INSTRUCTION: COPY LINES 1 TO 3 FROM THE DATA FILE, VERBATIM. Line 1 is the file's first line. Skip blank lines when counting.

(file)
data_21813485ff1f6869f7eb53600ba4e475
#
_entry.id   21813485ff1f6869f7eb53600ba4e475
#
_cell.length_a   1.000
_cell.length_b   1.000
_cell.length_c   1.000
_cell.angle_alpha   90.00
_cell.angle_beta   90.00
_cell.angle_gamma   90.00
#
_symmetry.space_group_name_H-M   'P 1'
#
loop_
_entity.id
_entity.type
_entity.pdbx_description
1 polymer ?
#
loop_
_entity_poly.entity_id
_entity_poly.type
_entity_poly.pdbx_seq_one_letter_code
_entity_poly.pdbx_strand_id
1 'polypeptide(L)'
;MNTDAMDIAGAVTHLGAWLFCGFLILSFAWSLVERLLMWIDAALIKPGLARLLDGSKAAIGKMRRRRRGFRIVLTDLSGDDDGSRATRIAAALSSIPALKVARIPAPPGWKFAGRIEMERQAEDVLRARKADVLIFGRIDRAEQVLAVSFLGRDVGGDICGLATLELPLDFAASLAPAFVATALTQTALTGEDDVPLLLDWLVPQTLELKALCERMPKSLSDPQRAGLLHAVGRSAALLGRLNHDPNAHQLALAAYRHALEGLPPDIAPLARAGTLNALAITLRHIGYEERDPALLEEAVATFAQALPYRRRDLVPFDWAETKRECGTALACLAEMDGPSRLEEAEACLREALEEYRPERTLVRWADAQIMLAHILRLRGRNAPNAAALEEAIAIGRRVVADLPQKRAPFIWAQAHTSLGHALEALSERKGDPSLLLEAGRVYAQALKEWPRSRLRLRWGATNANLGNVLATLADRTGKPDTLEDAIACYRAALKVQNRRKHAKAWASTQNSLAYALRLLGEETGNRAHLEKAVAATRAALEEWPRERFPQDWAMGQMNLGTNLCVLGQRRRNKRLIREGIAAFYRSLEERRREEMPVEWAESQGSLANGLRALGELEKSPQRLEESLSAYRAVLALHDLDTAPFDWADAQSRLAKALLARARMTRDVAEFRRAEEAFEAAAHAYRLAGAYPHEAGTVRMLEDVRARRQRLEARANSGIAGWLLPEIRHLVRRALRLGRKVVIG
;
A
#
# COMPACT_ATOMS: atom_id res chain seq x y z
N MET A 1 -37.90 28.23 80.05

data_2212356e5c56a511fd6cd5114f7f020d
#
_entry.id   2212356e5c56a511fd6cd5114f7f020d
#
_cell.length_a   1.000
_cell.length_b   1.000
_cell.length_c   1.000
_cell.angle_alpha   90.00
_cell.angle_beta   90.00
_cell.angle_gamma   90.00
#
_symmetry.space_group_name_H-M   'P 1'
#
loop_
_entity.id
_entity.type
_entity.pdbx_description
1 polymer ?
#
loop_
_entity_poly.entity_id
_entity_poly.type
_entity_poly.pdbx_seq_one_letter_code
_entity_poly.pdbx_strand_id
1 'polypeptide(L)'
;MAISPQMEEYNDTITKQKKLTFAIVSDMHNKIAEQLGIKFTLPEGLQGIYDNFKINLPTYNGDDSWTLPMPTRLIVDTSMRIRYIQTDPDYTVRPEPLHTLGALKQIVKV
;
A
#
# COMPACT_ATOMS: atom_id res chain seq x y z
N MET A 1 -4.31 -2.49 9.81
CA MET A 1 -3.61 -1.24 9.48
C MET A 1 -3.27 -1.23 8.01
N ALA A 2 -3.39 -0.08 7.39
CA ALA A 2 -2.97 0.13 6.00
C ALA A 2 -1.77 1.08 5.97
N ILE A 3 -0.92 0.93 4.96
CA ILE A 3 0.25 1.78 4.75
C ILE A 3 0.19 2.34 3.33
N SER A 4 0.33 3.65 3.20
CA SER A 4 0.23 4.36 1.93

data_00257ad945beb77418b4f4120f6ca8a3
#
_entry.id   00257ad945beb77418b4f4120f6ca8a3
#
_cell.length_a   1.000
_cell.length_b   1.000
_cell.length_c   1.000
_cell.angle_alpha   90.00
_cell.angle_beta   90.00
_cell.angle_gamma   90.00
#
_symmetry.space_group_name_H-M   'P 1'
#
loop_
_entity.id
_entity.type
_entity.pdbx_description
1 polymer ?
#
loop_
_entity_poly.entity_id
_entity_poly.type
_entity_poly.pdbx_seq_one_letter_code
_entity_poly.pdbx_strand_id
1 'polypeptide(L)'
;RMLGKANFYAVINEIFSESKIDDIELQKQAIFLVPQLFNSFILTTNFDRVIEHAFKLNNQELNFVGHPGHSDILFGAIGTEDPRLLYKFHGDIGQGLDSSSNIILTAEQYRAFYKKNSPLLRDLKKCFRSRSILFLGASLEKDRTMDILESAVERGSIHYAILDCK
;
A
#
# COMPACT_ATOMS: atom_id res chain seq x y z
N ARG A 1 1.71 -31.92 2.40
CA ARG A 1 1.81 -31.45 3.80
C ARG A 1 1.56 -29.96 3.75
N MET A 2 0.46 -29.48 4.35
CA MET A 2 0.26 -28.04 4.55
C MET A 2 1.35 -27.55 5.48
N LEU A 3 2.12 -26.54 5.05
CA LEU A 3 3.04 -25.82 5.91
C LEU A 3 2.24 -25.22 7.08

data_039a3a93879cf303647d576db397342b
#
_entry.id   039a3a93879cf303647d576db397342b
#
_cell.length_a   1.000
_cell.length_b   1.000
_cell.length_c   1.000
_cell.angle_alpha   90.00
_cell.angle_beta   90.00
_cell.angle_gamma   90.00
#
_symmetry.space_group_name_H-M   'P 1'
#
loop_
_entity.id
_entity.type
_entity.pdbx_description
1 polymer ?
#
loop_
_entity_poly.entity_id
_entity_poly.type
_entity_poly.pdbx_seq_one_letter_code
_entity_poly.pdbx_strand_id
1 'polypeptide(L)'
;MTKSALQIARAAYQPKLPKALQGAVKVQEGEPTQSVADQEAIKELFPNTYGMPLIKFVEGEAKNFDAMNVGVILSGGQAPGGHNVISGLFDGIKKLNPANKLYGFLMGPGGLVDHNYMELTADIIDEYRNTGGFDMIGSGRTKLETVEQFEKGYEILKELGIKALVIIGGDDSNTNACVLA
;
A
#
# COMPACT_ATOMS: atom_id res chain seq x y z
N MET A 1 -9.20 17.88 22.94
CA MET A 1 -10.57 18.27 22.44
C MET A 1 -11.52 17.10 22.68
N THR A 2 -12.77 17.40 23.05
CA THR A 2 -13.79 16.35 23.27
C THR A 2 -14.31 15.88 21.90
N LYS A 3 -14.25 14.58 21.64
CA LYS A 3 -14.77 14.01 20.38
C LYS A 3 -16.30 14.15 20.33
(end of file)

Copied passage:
data_21813485ff1f6869f7eb53600ba4e475
#
_entry.id   21813485ff1f6869f7eb53600ba4e475